This holding is likely to send shock waves throughout the creative community as rights holders may be forced to rethink how they make their works available to the public.  Alternatively, for publishers and media entities, it allows use of publicly available content provided the publisher uses the embed API that links directly back to the Instagram account user’s full Instagram page. 

As with the Goldman case, the Sinclair holding is not binding on other courts and does not create a per se rule with respect to the practice of embedding, and each case will likely depend on the specific circumstances present. In Goldman, the photographer never posted to Twitter, but rather shared his image of Tom Brady in a private Snapchat, with one friend capturing a screen grab and further distributing it on the Twitter platform.  Twitter’s terms, unlike Instagram’s, do not grant publishers a sublicense to embed using the Twitter environment.  Users of content should note that the Instagram Privacy Policy requires the user to obtain consent before using content in an ad.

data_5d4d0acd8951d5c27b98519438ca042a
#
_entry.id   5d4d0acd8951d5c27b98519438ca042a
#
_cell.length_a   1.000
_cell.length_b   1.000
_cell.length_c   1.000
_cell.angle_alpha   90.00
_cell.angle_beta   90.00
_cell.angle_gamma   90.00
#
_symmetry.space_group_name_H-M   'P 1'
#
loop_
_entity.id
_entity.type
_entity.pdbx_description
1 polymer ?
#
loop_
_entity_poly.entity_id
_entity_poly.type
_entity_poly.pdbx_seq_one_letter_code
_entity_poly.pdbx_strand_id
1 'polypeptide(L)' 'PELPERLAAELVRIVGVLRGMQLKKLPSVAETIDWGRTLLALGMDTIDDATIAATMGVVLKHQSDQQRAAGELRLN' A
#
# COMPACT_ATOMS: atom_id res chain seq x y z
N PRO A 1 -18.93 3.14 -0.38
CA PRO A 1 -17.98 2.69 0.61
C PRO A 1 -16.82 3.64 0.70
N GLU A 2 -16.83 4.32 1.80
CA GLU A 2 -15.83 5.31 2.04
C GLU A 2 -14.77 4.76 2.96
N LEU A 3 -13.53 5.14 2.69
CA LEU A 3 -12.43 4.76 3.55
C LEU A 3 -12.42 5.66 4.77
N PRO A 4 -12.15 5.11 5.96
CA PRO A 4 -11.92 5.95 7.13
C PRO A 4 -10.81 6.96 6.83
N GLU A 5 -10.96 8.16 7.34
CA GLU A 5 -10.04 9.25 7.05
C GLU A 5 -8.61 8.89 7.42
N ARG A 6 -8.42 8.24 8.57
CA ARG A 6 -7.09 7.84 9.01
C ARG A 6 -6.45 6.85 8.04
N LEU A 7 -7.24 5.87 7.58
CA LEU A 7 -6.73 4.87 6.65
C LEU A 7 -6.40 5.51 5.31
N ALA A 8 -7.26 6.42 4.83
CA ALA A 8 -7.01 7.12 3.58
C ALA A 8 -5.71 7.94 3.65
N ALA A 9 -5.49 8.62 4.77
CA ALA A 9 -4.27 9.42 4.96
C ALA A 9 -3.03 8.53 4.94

Moving forward, courts will likely consider the terms of service (including the content owner’s choice of privacy settings) and the type of embedding at issue (i.e., the “framing” of standalone images as in Goldman, versus the prototypical “embedding” using Instagram’s API as in Sinclair).  Courts may also consider the context of the use at issue as well, such as whether the use of the image transformed the purpose of the original work, or whether it is merely illustrative of the article.   Before considering embedding any content, publishers should carefully review all relevant terms of service and seek legal counsel as platform policies are not uniform and there is uncertainty in the law.

How Broadway Podcasts Are Bucking the Trend